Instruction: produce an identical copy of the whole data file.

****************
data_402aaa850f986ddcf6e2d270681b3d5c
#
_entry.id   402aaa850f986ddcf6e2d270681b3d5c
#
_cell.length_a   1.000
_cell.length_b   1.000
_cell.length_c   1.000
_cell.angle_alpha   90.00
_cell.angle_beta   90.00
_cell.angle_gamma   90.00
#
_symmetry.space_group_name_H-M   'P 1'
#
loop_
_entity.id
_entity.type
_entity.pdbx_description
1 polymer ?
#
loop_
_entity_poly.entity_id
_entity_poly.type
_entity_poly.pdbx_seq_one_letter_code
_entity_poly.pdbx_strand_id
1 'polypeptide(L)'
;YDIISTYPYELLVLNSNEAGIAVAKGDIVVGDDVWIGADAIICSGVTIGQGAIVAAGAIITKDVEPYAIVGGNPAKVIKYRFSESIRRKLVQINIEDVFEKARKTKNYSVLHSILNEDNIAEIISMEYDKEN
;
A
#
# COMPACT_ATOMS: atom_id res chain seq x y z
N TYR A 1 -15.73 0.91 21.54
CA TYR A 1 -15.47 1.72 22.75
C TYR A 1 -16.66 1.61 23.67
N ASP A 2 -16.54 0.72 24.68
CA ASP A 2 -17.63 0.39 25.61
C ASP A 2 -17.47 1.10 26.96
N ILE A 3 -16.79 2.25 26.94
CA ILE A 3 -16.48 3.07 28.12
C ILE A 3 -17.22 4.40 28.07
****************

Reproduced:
data_402aaa850f986ddcf6e2d270681b3d5c
#
_entry.id   402aaa850f986ddcf6e2d270681b3d5c
#
_cell.length_a   1.000
_cell.length_b   1.000
_cell.length_c   1.000
_cell.angle_alpha   90.00
_cell.angle_beta   90.00
_cell.angle_gamma   90.00
#
_symmetry.space_group_name_H-M   'P 1'
#
loop_
_entity.id
_entity.type
_entity.pdbx_description
1 polymer ?
#
loop_
_entity_poly.entity_id
_entity_poly.type
_entity_poly.pdbx_seq_one_letter_code
_entity_poly.pdbx_strand_id
1 'polypeptide(L)'
;YDIISTYPYELLVLNSNEAGIAVAKGDIVVGDDVWIGADAIICSGVTIGQGAIVAAGAIITKDVEPYAIVGGNPAKVIKYRFSESIRRKLVQINIEDVFEKARKTKNYSVLHSILNEDNIAEIISMEYDKEN
;
A
#
# COMPACT_ATOMS: atom_id res chain seq x y z
N TYR A 1 -15.73 0.91 21.54
CA TYR A 1 -15.47 1.72 22.75
C TYR A 1 -16.66 1.61 23.67
N ASP A 2 -16.54 0.72 24.68
CA ASP A 2 -17.63 0.39 25.61
C ASP A 2 -17.47 1.10 26.96
N ILE A 3 -16.79 2.25 26.94
CA ILE A 3 -16.48 3.07 28.12
C ILE A 3 -17.22 4.40 28.07